Suppose we have the following Java code in which a downcast is being performed:

class Parent{ /* ... */}

class ChildClass extends Parent { /* ... */ }

public class Tester {

     public static void main (String args[ ]) {
      Parent p = new Parent ( );
      /*this is a downcast since the Parent class
        object, "p" is being cast to a ChildClass type,
        and ChildClass derives from the Parent class */
      ChildClass c = (ChildClass) p; 


Which of the following will happen with the code above:

1.  It will compile and run without any errors
2.  It will throw a compile time exception
3.  It will throw a Runtime exception

What is the definition of a downcast in Java?

It helps to first define exactly what a downcast is. It’s actually pretty simple – suppose you have a base class, and a class that derives from that base class either directly or indirectly. Then, anytime an object of that base class type is type cast into a derived class type, it is called a downcast. The reason it’s called a downcast is because of the way that inheritance diagrams are normally written – base classes are at the top and derived classes are down below the base classes. So, in downcasting, you are going down the inheritance diagram by taking an object of a base class (at the top), and then trying to convert into the type of one of the derived classes (going down). The key word there is trying – because downcasting does not always make sense depending on the code being written. In the code above, this line is where the downcast is being performed:

ChildClass c = (ChildClass) p; 

So, what happens when the code in our example above is run?

The code above will actually compile, but at runtime it will throw a Runtime Exception (a java.lang.ClassCastException).

If a Java expert would look at the code in our example up above, he or she would definitely know that the code would not work at run-time. So, why does it even compile? Well, remember that the compiler sees things differently from humans – and it thinks that the programmer knows what he is doing. But, in any case, the error is found at run time. By having the cast there (remember the cast is the “(ChildClass) p”), we are telling the compiler that we really do actually want to do this – it is not just a mistake in typing. So, the compiler trusts our judgement. But at runtime Java finds out that the object “p” is of the “ParentClass” type, and it will throw a Runtime Exception.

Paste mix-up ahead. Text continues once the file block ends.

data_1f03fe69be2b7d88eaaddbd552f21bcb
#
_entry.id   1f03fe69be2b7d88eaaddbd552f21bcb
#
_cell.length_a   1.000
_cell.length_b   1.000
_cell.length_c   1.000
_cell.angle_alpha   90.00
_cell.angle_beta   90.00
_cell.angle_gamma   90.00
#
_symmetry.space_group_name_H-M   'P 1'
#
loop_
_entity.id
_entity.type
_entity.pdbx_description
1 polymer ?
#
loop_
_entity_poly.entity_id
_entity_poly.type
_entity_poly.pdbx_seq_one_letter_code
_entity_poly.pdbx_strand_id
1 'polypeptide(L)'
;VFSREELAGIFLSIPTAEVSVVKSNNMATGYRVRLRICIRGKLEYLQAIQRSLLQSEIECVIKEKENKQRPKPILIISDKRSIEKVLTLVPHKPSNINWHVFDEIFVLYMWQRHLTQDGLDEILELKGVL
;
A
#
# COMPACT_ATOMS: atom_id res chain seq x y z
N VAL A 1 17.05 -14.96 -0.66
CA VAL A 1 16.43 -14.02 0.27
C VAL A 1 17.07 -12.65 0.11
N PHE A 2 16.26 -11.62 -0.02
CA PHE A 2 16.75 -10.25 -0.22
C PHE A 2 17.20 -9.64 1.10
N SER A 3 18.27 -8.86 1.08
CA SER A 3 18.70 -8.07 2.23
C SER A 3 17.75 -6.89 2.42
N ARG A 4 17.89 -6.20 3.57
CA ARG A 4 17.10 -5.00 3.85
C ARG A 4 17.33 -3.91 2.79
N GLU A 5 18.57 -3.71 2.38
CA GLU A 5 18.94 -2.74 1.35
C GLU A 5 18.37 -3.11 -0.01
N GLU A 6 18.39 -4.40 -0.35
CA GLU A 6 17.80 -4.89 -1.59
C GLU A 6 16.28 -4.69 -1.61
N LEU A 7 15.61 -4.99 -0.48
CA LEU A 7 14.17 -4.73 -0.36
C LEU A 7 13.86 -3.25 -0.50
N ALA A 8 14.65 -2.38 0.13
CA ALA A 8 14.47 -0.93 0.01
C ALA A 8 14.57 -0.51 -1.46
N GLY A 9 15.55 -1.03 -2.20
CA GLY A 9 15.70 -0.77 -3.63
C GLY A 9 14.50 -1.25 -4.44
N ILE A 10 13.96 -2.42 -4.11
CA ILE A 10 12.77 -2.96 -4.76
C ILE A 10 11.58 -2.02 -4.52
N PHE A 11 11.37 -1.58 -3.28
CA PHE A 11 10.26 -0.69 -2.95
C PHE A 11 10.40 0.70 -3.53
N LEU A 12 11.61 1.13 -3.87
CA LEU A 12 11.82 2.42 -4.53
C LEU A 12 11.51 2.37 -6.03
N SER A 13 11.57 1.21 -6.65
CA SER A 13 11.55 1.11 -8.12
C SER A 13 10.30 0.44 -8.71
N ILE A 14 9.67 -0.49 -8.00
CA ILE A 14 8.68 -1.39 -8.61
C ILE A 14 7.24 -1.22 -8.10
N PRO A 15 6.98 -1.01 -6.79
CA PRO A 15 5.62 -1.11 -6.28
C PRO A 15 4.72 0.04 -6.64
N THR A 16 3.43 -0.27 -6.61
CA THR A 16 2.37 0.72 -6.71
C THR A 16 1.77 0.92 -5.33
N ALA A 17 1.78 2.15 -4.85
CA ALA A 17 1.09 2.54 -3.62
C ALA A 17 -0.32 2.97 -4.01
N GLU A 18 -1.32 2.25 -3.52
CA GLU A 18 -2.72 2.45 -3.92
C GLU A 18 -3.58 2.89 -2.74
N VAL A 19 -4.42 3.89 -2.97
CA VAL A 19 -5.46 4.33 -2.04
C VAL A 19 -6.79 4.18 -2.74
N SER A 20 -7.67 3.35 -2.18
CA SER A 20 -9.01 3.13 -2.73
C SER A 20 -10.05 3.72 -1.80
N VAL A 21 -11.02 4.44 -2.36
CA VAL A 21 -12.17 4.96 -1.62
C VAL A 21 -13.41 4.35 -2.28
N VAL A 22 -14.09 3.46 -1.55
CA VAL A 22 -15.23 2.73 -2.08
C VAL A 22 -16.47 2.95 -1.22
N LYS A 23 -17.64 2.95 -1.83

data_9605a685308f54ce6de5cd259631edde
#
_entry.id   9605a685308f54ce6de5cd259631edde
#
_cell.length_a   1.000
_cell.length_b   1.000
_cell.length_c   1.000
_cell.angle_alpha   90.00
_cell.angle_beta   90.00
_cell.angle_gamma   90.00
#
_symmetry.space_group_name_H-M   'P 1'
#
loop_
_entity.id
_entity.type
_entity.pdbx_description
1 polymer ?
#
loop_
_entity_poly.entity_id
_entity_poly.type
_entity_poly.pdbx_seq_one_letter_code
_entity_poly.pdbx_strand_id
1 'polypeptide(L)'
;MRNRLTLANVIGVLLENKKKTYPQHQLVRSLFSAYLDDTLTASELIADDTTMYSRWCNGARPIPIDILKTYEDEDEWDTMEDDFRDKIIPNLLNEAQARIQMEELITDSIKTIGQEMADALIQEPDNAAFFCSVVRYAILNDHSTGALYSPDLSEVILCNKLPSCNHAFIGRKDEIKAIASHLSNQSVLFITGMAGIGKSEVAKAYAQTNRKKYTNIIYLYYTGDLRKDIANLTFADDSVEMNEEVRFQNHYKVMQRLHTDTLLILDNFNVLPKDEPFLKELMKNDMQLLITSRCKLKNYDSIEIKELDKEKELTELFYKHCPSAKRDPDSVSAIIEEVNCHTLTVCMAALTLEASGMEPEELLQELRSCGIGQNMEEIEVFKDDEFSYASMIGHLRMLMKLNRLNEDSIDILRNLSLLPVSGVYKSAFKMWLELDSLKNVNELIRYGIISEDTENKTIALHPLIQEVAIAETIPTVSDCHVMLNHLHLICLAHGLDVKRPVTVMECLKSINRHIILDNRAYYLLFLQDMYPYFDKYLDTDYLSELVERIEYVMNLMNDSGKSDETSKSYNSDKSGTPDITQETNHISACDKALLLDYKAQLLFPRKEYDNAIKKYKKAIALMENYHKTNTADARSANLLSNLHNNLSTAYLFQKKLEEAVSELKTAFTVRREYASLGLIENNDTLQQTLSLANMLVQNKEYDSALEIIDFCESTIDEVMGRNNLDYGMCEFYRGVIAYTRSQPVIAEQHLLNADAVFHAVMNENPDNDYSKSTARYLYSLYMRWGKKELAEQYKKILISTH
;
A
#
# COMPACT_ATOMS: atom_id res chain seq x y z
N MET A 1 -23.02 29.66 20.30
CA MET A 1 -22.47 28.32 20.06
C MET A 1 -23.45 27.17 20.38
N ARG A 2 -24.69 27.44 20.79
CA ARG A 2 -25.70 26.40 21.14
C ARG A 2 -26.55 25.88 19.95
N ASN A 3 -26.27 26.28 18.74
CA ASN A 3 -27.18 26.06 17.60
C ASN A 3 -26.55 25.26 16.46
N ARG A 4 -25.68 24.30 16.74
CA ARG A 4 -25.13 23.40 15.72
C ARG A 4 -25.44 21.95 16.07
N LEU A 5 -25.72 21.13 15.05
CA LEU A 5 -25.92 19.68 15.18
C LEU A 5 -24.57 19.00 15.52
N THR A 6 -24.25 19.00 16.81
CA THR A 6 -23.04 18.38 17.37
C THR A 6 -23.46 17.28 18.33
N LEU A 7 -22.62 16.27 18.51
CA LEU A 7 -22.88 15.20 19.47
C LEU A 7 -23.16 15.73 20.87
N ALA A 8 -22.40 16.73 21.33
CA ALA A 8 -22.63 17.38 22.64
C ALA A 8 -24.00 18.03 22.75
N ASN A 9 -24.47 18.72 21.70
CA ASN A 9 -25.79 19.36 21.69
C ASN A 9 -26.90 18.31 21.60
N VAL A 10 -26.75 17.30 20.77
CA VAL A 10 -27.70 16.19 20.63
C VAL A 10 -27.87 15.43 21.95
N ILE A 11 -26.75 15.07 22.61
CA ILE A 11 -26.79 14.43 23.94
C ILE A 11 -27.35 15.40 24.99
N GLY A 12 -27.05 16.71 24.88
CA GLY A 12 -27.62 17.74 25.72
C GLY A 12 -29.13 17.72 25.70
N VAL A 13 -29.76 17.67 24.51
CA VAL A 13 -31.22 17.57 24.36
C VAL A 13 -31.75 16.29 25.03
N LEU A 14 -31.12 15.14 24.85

What if there was no type cast in the code above?

Suppose there is no type cast, and the critical line of code above is changed so that it looks like this:

ChildClass c =  p;

Then this code would give a compile time error instead of a runtime error – because there is no way that an object of the Parent class can ever be downcast to an object of it’s child class.

Is downcasting ever allowed in Java, and when would it be necessary?

Yes, downcasting is allowed in Java – if it wasn’t then the code up above would always return an error at compile time, not just at run-time. So, you might be wondering when exactly would it make sense to do a downcast – and that is a very good question. Downcasting is very useful when you need to compare one object to another. An example would help clarify – take a look at the code below:

public class Person
  private String name;
  private int age;

  public boolean equals(Object anObject)
     if (anObject == null)
         return false;

     /* The object being passed in is checked
         to see it's class type which is then compared
         to the class type of the current class.  If they
         are not equal then it returns false

     else if (getClass( ) != anObject.getClass())
         return false;

         this is a downcast since the Object class
         is always at the very top of the inheritance tree
         and all classes derive either directly or indirectly 
         from Object:
        Person aPerson = (Person) anObject;
        return ( name.equals( 
                && (age == aPerson.age));


In the equals( ) method above, you can see that a downcast is being performed. The equals method is just comparing 2 objects to see if the name and age are equal in both objects. If so, it returns true. In the example above we have a Person class. Let’s also suppose that we also have some other classes that inherit or derive from the Person class – like AsianPerson, AmericanPerson, EuropePerson, etc. And, if we wanted to compare those classes to each other, then we would need an equals method like the one shown above. This method just accepts an object of type Object – because it needs to be able to accept any type of object.

Remember that in Java, every descendant of a class X is also of type X. This means that every descendant of the Person class is also of type Person. This is why downcasting would work if, in the equals method above, any object of a class type that is descended from Person is passed to the method. So, the equals method above is a great example of when downcasting is necessary and helpful – because it allows us to compare objects that are related via a common ancestor.

How to check to see if downcasting is valid and legitimate?

You can see that in the code above we run this:

else if (getClass( ) != anObject.getClass())
     return false;

The getClass() method allows us to get the class of the object being passed in and compare it to the class of the current class. If they are not equal then we don’t want to bother comparing them, and we know that the downcasting would be pointless.

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